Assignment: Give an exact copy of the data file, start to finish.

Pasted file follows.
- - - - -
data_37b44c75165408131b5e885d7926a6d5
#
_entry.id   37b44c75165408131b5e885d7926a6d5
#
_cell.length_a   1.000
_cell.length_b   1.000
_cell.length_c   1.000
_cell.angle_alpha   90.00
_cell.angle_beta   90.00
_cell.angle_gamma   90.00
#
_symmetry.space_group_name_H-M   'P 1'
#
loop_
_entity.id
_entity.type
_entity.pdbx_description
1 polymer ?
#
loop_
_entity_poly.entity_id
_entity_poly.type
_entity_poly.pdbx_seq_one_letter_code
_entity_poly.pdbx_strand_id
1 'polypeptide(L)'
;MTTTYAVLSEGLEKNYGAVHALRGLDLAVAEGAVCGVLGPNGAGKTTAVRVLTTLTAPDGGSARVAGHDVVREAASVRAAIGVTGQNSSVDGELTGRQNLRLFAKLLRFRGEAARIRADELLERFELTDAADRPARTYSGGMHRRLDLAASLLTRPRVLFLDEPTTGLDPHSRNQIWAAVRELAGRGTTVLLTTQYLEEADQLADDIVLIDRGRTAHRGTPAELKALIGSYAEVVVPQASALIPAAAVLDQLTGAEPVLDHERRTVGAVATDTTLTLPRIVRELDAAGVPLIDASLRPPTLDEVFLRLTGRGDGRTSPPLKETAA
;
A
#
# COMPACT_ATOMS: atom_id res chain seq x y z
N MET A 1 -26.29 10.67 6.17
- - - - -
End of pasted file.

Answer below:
data_37b44c75165408131b5e885d7926a6d5
#
_entry.id   37b44c75165408131b5e885d7926a6d5
#
_cell.length_a   1.000
_cell.length_b   1.000
_cell.length_c   1.000
_cell.angle_alpha   90.00
_cell.angle_beta   90.00
_cell.angle_gamma   90.00
#
_symmetry.space_group_name_H-M   'P 1'
#
loop_
_entity.id
_entity.type
_entity.pdbx_description
1 polymer ?
#
loop_
_entity_poly.entity_id
_entity_poly.type
_entity_poly.pdbx_seq_one_letter_code
_entity_poly.pdbx_strand_id
1 'polypeptide(L)'
;MTTTYAVLSEGLEKNYGAVHALRGLDLAVAEGAVCGVLGPNGAGKTTAVRVLTTLTAPDGGSARVAGHDVVREAASVRAAIGVTGQNSSVDGELTGRQNLRLFAKLLRFRGEAARIRADELLERFELTDAADRPARTYSGGMHRRLDLAASLLTRPRVLFLDEPTTGLDPHSRNQIWAAVRELAGRGTTVLLTTQYLEEADQLADDIVLIDRGRTAHRGTPAELKALIGSYAEVVVPQASALIPAAAVLDQLTGAEPVLDHERRTVGAVATDTTLTLPRIVRELDAAGVPLIDASLRPPTLDEVFLRLTGRGDGRTSPPLKETAA
;
A
#
# COMPACT_ATOMS: atom_id res chain seq x y z
N MET A 1 -26.29 10.67 6.17